Gaza was an ancient gateway to Palestine on the road to Egypt. Gaza, the ancient gateway to Palestine on the route to Egypt, was "one of five Philistine cities along the southern coast that successfully resisted Israelite conquest until Judah Maccabee's brother Jonathan captured it, 150 B.C.E." (Ancient pg). Then it was destroyed by Alexander Jannai, 96 B.C.E., "but was rebuilt as a Roman city by Gabinius" (Ancient pg).

The most profound crisis in Hebrew history was the Exile, after the defeat by the Chaldeans, 597 B.C.E. (Ancient pg). The upper classes and craftsmen of the Judaean population was deported to Babylon and in 586 B.C.E., outraged that the Judaeans had shifted loyalties, Nebuchadnezzar burned Jerusalem and the Temple (Ancient pg). The Hebrews were devastated, for they had been promised the land and protection by Yahweh, and uprooted from their homeland, they felt confused and betrayed (Ancient pg).

The years of Exile marked a religious shift of the Hebrew religion, as a small group of reformers believed that their suffering was "due to the corruption of their religion and ethics" (Ancient pg). These reformers "reoriented" the Jewish religion around the Mosaic books, believing the Jews needed to return to their "foundational religion" (Ancient pg). In existence since the seventh or eighth centuries B.C.E., the Mosaic books now took shape, resulting in the Torah, the five Mosaic books, "represented all the law the Hebrews should follow" and centered around cultic practices and the belief that if the Jews wished to return to their homeland, the laws must remain pure (Ancient pg).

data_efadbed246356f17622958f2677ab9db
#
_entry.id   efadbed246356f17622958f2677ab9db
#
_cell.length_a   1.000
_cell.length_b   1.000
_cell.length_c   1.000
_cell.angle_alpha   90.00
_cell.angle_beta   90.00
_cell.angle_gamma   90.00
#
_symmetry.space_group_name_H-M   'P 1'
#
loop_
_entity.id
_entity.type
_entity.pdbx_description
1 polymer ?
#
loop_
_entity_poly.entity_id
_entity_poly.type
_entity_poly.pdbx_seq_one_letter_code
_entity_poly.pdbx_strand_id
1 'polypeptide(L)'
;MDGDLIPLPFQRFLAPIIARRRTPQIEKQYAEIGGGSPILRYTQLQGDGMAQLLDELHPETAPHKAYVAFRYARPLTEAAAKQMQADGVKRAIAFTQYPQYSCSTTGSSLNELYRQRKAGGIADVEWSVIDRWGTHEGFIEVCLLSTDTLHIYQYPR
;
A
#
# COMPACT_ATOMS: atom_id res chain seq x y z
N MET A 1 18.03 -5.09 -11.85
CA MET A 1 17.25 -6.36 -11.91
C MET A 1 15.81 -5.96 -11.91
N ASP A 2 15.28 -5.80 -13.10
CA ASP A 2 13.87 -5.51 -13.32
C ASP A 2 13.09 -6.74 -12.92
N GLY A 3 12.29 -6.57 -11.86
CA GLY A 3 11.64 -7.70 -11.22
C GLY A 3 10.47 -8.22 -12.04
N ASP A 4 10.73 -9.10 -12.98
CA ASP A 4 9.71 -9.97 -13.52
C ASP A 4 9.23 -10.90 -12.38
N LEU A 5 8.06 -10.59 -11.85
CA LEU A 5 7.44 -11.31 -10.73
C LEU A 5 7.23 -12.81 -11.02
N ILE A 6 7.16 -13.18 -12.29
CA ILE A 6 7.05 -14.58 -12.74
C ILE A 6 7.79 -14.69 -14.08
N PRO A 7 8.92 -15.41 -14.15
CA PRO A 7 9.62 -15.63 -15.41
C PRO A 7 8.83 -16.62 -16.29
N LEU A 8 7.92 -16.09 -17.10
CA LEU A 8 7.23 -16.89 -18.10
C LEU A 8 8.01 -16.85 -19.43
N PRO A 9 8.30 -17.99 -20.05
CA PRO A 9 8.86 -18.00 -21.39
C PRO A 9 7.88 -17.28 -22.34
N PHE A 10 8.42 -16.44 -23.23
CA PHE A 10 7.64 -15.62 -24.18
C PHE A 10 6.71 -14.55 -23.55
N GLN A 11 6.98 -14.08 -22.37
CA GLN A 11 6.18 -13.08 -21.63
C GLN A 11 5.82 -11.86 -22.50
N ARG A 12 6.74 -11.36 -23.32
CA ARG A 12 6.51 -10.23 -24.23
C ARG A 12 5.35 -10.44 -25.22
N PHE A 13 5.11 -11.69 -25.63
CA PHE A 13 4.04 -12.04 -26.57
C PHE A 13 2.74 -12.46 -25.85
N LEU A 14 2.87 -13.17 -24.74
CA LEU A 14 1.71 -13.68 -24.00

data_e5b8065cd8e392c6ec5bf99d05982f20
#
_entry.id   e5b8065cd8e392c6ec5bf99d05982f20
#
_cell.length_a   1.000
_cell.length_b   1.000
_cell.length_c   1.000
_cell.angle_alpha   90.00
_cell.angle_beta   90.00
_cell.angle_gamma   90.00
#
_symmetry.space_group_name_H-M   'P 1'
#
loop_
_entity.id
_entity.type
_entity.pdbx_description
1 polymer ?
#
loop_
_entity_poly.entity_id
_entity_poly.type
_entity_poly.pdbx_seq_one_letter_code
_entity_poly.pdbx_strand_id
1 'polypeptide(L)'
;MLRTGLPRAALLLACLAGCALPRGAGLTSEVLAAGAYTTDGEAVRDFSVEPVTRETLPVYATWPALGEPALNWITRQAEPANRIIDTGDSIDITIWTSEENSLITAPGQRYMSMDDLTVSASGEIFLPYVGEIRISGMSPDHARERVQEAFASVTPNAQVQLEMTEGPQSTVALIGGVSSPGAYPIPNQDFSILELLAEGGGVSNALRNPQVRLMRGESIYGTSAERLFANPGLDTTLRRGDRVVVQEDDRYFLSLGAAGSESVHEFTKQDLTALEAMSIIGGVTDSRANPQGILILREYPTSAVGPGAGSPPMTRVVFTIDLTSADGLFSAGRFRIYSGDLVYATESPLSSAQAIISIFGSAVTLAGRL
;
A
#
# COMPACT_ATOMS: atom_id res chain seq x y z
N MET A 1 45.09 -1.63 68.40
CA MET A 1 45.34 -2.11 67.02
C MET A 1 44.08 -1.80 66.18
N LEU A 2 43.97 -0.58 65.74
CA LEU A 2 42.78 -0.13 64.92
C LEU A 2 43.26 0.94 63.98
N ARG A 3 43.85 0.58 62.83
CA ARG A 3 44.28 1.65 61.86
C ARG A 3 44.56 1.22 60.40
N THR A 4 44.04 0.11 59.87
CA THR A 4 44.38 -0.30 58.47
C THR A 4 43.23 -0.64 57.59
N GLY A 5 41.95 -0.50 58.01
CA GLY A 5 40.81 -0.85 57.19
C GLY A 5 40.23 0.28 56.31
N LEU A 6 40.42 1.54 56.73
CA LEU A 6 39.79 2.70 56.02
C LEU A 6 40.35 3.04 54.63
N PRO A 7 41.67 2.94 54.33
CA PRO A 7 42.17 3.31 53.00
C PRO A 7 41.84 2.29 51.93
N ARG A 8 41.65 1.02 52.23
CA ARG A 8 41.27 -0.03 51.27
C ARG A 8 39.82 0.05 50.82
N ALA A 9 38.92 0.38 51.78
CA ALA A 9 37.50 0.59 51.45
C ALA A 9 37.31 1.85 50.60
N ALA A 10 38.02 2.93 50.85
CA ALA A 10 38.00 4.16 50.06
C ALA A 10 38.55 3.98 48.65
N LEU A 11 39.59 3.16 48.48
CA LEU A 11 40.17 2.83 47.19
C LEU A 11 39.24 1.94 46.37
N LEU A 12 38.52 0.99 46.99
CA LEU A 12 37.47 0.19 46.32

Reform became the central them during Exile, a returning to the original character of religious and social practice (Ancient pg). In 539 B.C.E., Cyrus conquered the Chaldeans and re-established religions in their native lands, including the Hebrew religion, and ordered the Temple to be rebuilt (Ancient pg). The Judaeans returned to Jerusalem and the reformers were central to Jewish "thought and life all during the Persian years, 539-332 B.C.E." (Ancient pg). However, while the reformers were busy purifying the Hebrew religion, the Persian religion, Zoroastrianism, became popular among the common people, and due to its philosophy "that both explained and mollified tragedies such as the Exile," the Hebrews adopted some of these world views (Ancient pg). In particular, they came to explain that the disaster of the Exile was due to their own impurity (Hebrew pg). "They had betrayed Yahweh and allowed the Mosaic laws and cultic practices to become corrupt; the Babylonian Exile was proof of Yahweh's displeasure," and Jewish leaders began to speak of a theology of salvation, rather that one of judgement (Hebrew pg). This period marked the resurgence in Jewish tradition, "as the exiles looked back to their Mosaic origins in an effort to revive their original religion" (Hebrew pg). Many believe that the Torah took its final shape during this period and became the central text of the Jewish faith (Hebrew pg). "Hebrew society was almost solely concerned with religious matters in the Persian period; foreign religions were not tolerated as they…[continue]